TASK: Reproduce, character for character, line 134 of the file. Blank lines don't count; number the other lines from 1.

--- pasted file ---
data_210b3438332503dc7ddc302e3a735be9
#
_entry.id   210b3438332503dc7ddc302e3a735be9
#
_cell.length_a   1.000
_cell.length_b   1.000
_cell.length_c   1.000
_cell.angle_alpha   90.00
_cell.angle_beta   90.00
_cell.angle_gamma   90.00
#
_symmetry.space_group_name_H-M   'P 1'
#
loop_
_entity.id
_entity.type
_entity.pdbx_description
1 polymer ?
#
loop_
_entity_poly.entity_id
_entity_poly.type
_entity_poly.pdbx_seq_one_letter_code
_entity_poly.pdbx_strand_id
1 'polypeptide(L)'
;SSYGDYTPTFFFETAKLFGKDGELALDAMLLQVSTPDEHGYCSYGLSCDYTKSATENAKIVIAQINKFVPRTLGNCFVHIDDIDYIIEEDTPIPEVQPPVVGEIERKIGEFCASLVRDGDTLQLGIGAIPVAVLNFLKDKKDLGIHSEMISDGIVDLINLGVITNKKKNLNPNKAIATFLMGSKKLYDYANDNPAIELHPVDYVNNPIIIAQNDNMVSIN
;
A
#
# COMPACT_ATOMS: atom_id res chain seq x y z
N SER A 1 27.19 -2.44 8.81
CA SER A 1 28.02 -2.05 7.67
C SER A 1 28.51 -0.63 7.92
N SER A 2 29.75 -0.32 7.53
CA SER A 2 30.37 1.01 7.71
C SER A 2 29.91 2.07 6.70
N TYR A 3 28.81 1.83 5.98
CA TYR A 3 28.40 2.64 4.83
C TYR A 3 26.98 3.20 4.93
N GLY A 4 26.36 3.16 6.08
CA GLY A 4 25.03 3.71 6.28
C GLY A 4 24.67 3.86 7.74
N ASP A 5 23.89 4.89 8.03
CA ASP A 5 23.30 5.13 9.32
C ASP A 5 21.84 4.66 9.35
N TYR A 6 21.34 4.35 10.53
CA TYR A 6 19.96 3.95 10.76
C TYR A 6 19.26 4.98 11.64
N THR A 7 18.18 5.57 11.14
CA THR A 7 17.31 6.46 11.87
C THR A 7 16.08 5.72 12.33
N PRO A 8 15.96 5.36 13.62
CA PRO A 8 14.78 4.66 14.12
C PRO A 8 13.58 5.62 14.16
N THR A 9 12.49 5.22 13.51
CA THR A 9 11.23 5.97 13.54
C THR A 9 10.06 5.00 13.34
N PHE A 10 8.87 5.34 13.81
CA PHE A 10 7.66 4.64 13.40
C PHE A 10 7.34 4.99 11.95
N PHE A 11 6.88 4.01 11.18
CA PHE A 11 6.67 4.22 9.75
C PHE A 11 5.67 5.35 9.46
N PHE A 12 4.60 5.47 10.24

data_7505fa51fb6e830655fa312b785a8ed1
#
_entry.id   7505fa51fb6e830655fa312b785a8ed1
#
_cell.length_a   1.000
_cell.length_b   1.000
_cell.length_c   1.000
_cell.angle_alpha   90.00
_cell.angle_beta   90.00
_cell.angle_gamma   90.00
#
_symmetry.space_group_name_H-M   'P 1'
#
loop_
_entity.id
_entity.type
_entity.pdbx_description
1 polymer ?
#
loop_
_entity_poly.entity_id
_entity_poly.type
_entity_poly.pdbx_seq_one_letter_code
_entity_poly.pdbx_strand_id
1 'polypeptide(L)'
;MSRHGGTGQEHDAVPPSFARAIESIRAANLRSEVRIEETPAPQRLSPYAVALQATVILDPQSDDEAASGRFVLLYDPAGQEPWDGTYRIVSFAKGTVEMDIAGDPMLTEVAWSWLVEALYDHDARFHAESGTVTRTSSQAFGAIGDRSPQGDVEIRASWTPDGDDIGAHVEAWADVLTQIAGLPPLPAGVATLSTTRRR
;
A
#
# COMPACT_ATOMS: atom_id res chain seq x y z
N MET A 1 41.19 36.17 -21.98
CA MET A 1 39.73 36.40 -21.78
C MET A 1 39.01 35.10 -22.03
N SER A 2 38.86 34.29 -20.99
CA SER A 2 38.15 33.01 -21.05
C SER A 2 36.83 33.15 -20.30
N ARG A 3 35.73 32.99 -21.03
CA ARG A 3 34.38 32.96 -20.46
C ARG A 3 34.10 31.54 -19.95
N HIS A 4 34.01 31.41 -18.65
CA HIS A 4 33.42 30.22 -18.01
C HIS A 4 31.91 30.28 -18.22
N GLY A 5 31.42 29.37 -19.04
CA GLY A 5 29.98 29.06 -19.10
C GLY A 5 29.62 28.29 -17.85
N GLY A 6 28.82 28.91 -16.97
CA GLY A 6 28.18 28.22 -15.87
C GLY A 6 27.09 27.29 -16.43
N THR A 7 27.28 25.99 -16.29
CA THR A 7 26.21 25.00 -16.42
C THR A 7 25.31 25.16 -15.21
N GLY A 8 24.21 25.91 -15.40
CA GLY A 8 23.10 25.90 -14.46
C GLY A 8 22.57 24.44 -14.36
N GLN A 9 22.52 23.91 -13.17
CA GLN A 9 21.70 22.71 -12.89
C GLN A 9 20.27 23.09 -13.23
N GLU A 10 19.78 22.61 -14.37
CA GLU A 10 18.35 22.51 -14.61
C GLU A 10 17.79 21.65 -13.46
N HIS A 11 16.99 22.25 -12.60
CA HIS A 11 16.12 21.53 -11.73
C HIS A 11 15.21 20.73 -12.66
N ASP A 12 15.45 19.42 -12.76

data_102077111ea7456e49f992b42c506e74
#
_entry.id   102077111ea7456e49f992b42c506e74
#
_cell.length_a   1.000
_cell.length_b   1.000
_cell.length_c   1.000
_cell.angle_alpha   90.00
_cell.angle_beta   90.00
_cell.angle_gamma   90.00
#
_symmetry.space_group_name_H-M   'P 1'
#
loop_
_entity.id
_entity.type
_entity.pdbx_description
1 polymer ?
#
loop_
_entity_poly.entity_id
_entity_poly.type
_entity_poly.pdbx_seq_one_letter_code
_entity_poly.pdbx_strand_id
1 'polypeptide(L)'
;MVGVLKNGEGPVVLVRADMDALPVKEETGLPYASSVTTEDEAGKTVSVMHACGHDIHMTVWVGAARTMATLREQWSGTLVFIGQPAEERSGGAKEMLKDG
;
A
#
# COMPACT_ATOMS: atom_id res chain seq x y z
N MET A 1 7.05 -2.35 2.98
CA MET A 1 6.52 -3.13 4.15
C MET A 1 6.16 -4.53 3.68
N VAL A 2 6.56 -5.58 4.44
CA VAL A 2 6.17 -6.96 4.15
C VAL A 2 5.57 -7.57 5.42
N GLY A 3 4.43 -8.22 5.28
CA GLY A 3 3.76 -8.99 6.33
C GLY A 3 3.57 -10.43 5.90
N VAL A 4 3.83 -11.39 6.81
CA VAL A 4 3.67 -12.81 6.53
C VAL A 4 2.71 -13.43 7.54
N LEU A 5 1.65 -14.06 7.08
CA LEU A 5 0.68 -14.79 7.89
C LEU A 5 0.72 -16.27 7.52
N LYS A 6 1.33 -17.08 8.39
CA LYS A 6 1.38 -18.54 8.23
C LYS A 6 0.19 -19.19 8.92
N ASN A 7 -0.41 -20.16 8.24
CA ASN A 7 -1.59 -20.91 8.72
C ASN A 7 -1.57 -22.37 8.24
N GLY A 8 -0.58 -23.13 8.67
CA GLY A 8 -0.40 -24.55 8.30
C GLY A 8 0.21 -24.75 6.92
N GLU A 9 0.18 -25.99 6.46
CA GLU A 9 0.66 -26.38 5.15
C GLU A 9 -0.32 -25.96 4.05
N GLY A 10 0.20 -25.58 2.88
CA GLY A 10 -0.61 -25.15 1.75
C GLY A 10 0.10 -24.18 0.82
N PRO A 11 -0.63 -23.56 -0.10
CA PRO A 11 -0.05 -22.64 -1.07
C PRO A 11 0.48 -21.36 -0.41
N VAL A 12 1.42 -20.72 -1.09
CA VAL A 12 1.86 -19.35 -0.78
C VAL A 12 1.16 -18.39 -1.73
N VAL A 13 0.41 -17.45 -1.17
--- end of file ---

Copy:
_cell.length_b   1.000